Setting of Othello

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  • 0:02 Setting in Works of Drama
  • 0:52 Setting in Shakespearean Works
  • 2:13 Setting in Othello
  • 3:27 Setting's Significance: Venice
  • 4:25 Cyprus
  • 5:28 Lesson Summary
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Lesson Transcript
Adam Hembree

Adam has an MA in English. He has taught a range of literature and theatre subjects at the university level. He has also worked as a writing tutor and academic advisor.

Expert Contributor
Jenna Clayton

Jenna received her BA in English from Iowa State University in 2015, and she has taught at the secondary level for three years.

This lesson defines 'setting' in drama, focusing on how the setting affects a play in important ways. Then we'll discuss how Shakespeare uses setting to influence audience reception in Othello, which takes place in early modern Venice and Cyprus.

Setting in Works of Drama

When you see a play, do you notice where and when it takes place? Would it matter if it were different? Famous Greek Philosopher Aristotle recommended that good drama maintain a unity of time and place, meaning that a play should take place in one spot and over a realistic span of time. Some plays do this, but many do not, scattering their events across diverse locations and time periods.

The setting of a play is the location in place and time of its events. The setting influences many important elements in a play. The location affects our expectations about things such as the kind of language used, clothing worn, and cultural conventions. Time period creates expectations about those same things and more, including available technology and the background of real historical events.

Setting in Shakespearean Works

Shakespeare sets his plays in a number of different time periods and geographical locations. Some, like Midsummer Night's Dream, Antony and Cleopatra, and Coriolanus are set in ancient Greece, Rome, or Egypt. Others, like Romeo and Juliet, The Merchant of Venice, and Measure for Measure, are set in Italy closer to Shakespeare's time. A large portion of his plays take place in England, especially his histories like the King Henry plays and Richard III, which take place during England's bloody civil war. King Lear is also in England, but takes place even further back in the medieval period centuries before Shakespeare, as does the Scottish play, Macbeth.

Evidence we have of performances in Shakespeare's time, including the texts of the plays, sheds light on a number of anachronisms on Shakespeare's stage. Anachronisms include props, speech elements, or references that demonstrably do not belong to the play's time period or place.

A spectator's sketch of Titus Andronicus on stage, for example, shows actors wearing thin rapiers as swords, which did not exist in ancient Rome. Whether Shakespeare deliberately inserted these elements or simply was not aware is not always clear, but the presence of certain anachronisms, like the rapiers, can certainly call attention to a heated political issue of the time.

Setting in Othello

Othello takes place in Venice, the famous Italian city, and Cyprus, an island in the Mediterranean Sea colonized by the Venetians at the time. The play is set during the early modern period, roughly Shakespeare's time in history.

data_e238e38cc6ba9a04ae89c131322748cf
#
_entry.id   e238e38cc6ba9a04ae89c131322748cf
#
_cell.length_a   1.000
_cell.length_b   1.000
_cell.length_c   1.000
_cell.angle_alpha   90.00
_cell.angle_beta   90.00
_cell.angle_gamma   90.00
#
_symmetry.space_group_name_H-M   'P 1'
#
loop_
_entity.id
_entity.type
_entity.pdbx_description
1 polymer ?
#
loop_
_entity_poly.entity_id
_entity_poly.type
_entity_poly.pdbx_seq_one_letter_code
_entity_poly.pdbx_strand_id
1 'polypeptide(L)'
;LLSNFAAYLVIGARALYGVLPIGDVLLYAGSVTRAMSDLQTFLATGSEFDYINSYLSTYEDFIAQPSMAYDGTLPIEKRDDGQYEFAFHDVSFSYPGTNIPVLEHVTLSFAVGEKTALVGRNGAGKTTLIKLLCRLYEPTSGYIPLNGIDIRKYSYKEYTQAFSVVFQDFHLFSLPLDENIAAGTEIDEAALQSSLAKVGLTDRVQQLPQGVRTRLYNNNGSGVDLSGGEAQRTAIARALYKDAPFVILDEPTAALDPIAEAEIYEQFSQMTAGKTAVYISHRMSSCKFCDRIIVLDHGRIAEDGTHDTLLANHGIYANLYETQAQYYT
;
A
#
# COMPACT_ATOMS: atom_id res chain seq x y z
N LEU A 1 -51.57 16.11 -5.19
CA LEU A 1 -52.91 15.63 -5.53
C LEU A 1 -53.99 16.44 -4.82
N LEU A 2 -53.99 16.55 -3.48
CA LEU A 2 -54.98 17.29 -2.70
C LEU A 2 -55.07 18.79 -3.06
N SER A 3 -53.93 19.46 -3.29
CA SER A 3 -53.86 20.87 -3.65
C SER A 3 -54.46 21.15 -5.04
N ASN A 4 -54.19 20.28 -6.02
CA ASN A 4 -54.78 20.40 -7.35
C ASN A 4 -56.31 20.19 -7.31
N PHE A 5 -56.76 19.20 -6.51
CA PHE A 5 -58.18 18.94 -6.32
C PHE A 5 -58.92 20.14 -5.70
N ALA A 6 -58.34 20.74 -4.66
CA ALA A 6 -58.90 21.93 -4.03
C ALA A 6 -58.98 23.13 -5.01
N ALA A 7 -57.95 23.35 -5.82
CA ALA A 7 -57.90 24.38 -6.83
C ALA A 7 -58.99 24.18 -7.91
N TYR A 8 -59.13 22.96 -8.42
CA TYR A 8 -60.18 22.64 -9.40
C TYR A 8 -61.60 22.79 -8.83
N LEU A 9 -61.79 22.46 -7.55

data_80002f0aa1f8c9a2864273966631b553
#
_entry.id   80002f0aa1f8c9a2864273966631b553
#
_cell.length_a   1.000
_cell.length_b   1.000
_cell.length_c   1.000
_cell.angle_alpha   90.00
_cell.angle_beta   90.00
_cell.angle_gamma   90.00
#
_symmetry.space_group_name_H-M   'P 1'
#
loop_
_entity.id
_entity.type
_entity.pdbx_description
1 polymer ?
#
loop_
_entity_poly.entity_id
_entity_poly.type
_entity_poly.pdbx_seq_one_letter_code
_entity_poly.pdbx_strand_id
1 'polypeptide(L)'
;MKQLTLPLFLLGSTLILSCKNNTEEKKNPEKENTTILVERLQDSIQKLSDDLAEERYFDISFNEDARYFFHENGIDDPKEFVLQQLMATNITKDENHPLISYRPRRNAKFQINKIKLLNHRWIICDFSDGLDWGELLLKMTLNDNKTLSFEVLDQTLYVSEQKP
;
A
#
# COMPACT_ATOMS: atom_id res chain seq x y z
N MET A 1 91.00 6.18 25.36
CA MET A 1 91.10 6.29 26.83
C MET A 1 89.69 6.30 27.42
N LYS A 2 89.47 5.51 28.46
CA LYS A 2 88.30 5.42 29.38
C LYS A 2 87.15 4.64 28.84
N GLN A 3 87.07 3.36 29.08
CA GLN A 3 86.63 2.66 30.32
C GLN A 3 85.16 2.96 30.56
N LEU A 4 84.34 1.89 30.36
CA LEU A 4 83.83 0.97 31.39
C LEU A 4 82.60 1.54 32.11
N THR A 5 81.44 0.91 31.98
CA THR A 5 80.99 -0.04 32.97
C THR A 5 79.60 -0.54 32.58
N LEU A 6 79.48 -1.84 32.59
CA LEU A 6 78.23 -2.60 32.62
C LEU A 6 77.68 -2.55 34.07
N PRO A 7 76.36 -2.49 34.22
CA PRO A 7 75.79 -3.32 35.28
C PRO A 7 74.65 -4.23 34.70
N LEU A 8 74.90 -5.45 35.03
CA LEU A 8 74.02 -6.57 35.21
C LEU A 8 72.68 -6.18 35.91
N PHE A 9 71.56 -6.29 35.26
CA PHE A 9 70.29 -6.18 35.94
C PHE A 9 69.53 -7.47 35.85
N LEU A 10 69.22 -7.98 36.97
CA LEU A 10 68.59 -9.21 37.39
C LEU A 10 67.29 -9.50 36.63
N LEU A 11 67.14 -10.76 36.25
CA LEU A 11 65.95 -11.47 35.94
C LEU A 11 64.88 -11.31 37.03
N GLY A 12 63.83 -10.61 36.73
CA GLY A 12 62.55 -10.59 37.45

In this time, Italy was not a unified country, but a region that included many independent states, of which Venice was one. In the 1500s Venice fought a number of battles against the Ottoman Empire, located in what is now Turkey. The 'Turks', as they are called in the play, hotly contested Venice's control of Cyprus, which is located near their coast.

Othello is a seasoned general who has spent years fighting the Turkish forces for Venice. He comes most likely from northern Africa, since he is referred to as a moor, an ethnic and cultural term that the English used to describe a variety of predominantly Muslim peoples from the southern Mediterranean region, especially southern Spain and northern Africa.

Since only white males performed on Shakespeare's stage, Othello would have been portrayed by a white man in blackface. This practice remained common in performances of the play even up until Sir Lawrence Olivier's famous rendition in 1965.

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Additional Activities

The Setting of Othello Activity

Change the Setting

For this activity, rewrite a scene of Othello by changing the setting. Make sure to change both the time period and the location while keeping the plot as close to the original as possible. Also, do your best to avoid anachronisms in order to make your version of the scene as authentic as possible. For example, if you change the time to the present time, the characters should have present-day clothes, weapons, and speaking patterns. Write your scene in play format. Below is an example of how to correctly format your re-write of a scene of the play. Once you are done writing, make sure to proofread, edit, and revise before publishing or turning-in your final copy.

Act _____ Scene _____


Character #1 (with description)

Character #2 (with description)

Character #3 (with description)


Describe the setting (when and where the story takes place)

Title of Play

Stage directions (all stage directions should be in italics)

CHARACTER enters (describe what the character is doing)

CHARACTER #1 This is what the character says. Quotation marks are not used.


CHARACTER #2 This is what this character says.

CHARACTER #1 exits

Remember when formatting to follow these rules.

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